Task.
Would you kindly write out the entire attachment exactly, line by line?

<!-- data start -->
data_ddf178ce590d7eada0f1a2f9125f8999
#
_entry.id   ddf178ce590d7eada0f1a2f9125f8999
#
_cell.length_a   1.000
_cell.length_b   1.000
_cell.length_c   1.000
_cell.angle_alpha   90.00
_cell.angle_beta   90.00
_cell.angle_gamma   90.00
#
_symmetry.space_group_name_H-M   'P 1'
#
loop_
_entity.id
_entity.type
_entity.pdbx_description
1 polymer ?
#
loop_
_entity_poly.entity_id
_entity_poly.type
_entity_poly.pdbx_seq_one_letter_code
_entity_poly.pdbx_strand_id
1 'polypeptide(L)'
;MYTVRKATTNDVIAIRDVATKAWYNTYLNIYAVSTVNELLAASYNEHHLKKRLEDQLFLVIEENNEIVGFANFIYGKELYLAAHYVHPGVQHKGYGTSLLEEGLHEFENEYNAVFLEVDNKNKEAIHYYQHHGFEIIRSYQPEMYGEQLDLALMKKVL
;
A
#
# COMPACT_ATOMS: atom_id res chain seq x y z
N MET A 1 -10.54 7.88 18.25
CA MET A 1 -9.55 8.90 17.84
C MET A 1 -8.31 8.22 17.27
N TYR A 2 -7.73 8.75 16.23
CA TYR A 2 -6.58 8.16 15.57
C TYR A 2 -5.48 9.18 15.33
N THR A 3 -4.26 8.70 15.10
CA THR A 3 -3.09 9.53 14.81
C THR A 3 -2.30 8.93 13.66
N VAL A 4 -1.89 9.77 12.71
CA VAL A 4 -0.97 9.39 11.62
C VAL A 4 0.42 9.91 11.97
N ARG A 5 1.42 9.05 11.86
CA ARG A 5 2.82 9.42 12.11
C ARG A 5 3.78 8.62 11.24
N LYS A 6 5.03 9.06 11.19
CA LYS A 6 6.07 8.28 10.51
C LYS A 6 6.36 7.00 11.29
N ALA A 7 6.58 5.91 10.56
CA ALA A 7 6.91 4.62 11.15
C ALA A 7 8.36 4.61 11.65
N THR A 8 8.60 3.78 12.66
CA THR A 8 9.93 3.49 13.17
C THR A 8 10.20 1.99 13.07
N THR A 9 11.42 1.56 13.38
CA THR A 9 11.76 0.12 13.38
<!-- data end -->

data_ddf178ce590d7eada0f1a2f9125f8999
#
_entry.id   ddf178ce590d7eada0f1a2f9125f8999
#
_cell.length_a   1.000
_cell.length_b   1.000
_cell.length_c   1.000
_cell.angle_alpha   90.00
_cell.angle_beta   90.00
_cell.angle_gamma   90.00
#
_symmetry.space_group_name_H-M   'P 1'
#
loop_
_entity.id
_entity.type
_entity.pdbx_description
1 polymer ?
#
loop_
_entity_poly.entity_id
_entity_poly.type
_entity_poly.pdbx_seq_one_letter_code
_entity_poly.pdbx_strand_id
1 'polypeptide(L)'
;MYTVRKATTNDVIAIRDVATKAWYNTYLNIYAVSTVNELLAASYNEHHLKKRLEDQLFLVIEENNEIVGFANFIYGKELYLAAHYVHPGVQHKGYGTSLLEEGLHEFENEYNAVFLEVDNKNKEAIHYYQHHGFEIIRSYQPEMYGEQLDLALMKKVL
;
A
#
# COMPACT_ATOMS: atom_id res chain seq x y z
N MET A 1 -10.54 7.88 18.25
CA MET A 1 -9.55 8.90 17.84
C MET A 1 -8.31 8.22 17.27
N TYR A 2 -7.73 8.75 16.23
CA TYR A 2 -6.58 8.16 15.57
C TYR A 2 -5.48 9.18 15.33
N THR A 3 -4.26 8.70 15.10
CA THR A 3 -3.09 9.53 14.81
C THR A 3 -2.30 8.93 13.66
N VAL A 4 -1.89 9.77 12.71
CA VAL A 4 -0.97 9.39 11.62
C VAL A 4 0.42 9.91 11.97
N ARG A 5 1.42 9.05 11.86
CA ARG A 5 2.82 9.42 12.11
C ARG A 5 3.78 8.62 11.24
N LYS A 6 5.03 9.06 11.19
CA LYS A 6 6.07 8.28 10.51
C LYS A 6 6.36 7.00 11.29
N ALA A 7 6.58 5.91 10.56
CA ALA A 7 6.91 4.62 11.15
C ALA A 7 8.36 4.61 11.65
N THR A 8 8.60 3.78 12.66
CA THR A 8 9.93 3.49 13.17
C THR A 8 10.20 1.99 13.07
N THR A 9 11.42 1.56 13.38
CA THR A 9 11.76 0.12 13.38